FWIW, my daughter kept active by stretching and conditioning (to the extent that it was possible) with her teammates. Although due to her injury and recovery she may be a year or so behind where she might have been in gymnastics if she had never been injured, she's again a healthy and happy girl, and she learned much more from her experience than she'd know if she hadn't been challenged.
I just wanted to thank you all for your supportive words or information about stress fractures. My dd had her MRI on Friday and we are waiting for the results. I'm hoping to hear something Monday or Tuesday.

Any more words of advice from anyone experienced with this type of injury are appreciated.

It was a tough weekend knowing her teammates were off to Wisconsin to compete in their first big away meet for the season (we are in Michigan). We got through it with a little retail therapy. DD's second love is shopping!

I'll report back when I get the report on the MRI.

I'm interested to hear what happens as my dd is suspected of having stress fractures in her lower leg area. We go tomorrow for x-rays. Please keep us up to date as to how your dd is doing and what the prognosis is. I have a friend whose dd has stress fractures in her back and she just deals with it and continues her gymnastics in pain. I didn't say anything to her but I don't think that is a wise decision for her. I say let it heal, and then work back into the sport the best way possible.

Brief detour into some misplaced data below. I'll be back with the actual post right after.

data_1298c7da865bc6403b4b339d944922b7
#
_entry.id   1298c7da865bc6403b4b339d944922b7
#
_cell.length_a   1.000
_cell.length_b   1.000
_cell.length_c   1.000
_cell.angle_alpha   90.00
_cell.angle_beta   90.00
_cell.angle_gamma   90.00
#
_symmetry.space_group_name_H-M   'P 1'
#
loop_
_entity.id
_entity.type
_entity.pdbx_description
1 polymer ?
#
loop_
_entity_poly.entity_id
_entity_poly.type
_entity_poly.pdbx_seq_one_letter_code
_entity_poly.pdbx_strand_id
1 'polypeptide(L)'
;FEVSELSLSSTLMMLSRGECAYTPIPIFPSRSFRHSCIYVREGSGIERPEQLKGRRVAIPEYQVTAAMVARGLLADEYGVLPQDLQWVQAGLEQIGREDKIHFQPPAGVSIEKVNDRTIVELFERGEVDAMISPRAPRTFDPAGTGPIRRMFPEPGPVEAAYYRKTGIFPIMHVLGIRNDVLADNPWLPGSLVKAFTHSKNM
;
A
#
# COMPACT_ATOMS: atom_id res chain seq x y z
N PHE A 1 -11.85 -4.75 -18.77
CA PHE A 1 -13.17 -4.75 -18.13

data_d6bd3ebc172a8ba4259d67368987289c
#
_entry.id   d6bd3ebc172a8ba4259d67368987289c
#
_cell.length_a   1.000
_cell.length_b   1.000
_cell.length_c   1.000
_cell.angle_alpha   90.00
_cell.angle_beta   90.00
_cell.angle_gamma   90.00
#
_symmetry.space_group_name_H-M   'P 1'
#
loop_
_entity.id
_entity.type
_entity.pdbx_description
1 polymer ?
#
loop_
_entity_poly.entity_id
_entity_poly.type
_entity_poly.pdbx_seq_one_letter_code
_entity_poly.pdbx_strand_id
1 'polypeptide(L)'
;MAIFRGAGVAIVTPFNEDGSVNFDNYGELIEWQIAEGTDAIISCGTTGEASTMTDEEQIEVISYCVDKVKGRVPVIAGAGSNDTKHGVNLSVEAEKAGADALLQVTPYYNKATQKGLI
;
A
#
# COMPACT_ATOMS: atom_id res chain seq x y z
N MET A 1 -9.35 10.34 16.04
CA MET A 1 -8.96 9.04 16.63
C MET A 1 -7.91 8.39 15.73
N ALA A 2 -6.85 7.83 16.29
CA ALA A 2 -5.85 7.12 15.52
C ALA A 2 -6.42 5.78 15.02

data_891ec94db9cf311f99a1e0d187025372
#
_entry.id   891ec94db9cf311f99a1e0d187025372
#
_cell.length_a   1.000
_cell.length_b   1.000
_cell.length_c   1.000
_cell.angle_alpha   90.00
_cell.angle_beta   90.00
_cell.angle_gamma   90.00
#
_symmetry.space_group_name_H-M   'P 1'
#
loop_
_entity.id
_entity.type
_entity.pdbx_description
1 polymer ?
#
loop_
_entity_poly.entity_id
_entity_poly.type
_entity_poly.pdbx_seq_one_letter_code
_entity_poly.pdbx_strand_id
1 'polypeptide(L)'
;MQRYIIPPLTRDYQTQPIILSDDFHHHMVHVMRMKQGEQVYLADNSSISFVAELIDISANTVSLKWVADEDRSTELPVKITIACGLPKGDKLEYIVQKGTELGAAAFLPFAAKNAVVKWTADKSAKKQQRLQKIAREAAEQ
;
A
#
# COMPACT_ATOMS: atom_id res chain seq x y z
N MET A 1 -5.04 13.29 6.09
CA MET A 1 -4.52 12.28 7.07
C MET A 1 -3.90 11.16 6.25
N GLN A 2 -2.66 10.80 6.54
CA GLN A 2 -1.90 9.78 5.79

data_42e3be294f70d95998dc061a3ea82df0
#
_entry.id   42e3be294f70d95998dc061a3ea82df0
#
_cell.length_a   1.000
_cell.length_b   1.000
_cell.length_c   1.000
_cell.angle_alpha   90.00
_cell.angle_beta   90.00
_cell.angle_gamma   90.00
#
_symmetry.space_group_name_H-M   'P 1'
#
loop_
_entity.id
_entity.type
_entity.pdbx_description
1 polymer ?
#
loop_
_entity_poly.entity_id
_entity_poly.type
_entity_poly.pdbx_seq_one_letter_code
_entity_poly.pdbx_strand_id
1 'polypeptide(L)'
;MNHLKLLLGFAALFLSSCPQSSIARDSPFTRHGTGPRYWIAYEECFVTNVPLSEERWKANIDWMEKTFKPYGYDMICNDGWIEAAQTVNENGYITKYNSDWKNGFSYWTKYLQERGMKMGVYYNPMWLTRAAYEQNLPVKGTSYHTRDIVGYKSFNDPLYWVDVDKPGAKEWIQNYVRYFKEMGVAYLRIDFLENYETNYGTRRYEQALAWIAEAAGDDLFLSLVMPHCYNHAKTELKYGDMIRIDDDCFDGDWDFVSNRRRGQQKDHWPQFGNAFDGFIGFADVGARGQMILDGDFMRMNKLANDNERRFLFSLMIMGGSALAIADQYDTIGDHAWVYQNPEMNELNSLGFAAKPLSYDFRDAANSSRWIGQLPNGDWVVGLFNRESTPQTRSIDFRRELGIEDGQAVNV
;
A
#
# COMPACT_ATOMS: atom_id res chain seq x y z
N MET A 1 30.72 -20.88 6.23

I just wanted to report back that my dd's MRI was normal and did not show any stress fractures in her back. I'm so relieved yet we still need an explanation for her back pain.

She is following up with a well known doctor around here who specializes in treating gymnasts - Dr. Nassar from Michigan State University. He will review her x-rays and MRI and do an examination. Hopefully, he can help us figure out what is going on.

that is great news. i hope they find out what is causing her back pain.

gymnomore-hope your DD doesn't have a stress fracture in her back. positive vibes that all her tests are normal.
stress fracture

Scrapntyme- Glad to hear the MRI was clean. Back pain is common in gymnasts so it could be anything. We dealt with that last year and found that taking some time off helped her tremendously. I tend to blame many gymnastics pains on overuse so time off helps, though it may hurt them as far as progress in gymnastics- but then again what's important? My dd had an x-ray yesterday but nothing showed up in her lower leg area. Doc suggested an MRI but we are not going to go that route due to our insurance coverage. So, she will finish out the season the best she can which will last another 4 weeks and then take some time off to heal if it is indeed a stress fracture.
My daughter was diagnosed with a stress fracture in her back at the age of 13. The diagnosis was done using dye that was injected into her vein, we then came back a few hours later for a scan. I can't remember the name of the test but the dye was radioactive. Apparently, stress fractures in the back can be difficult to diagnose.

The doctor gave her a choice of no gym for 4 months or gym wearing a large, rigid, custom-made back brace for 4 months. She chose the brace. The doctor said that if she was able to do an activitiy wearing the brace, then she was allowed to do it. The brace limited activity dramatically as it went from the upper leg to the lower breast bone and completely encircled her torso.

She was happy with her choice because she could still condition and participate in gym with her friends.

The doctor said that once the growth plates are closed, the chance of such stress fractures is dramatically reduced--so there's light at the end of the tunnel!

Good luck with your daughter--hopefully, the new doctor will be able to make a diagnosis quickly.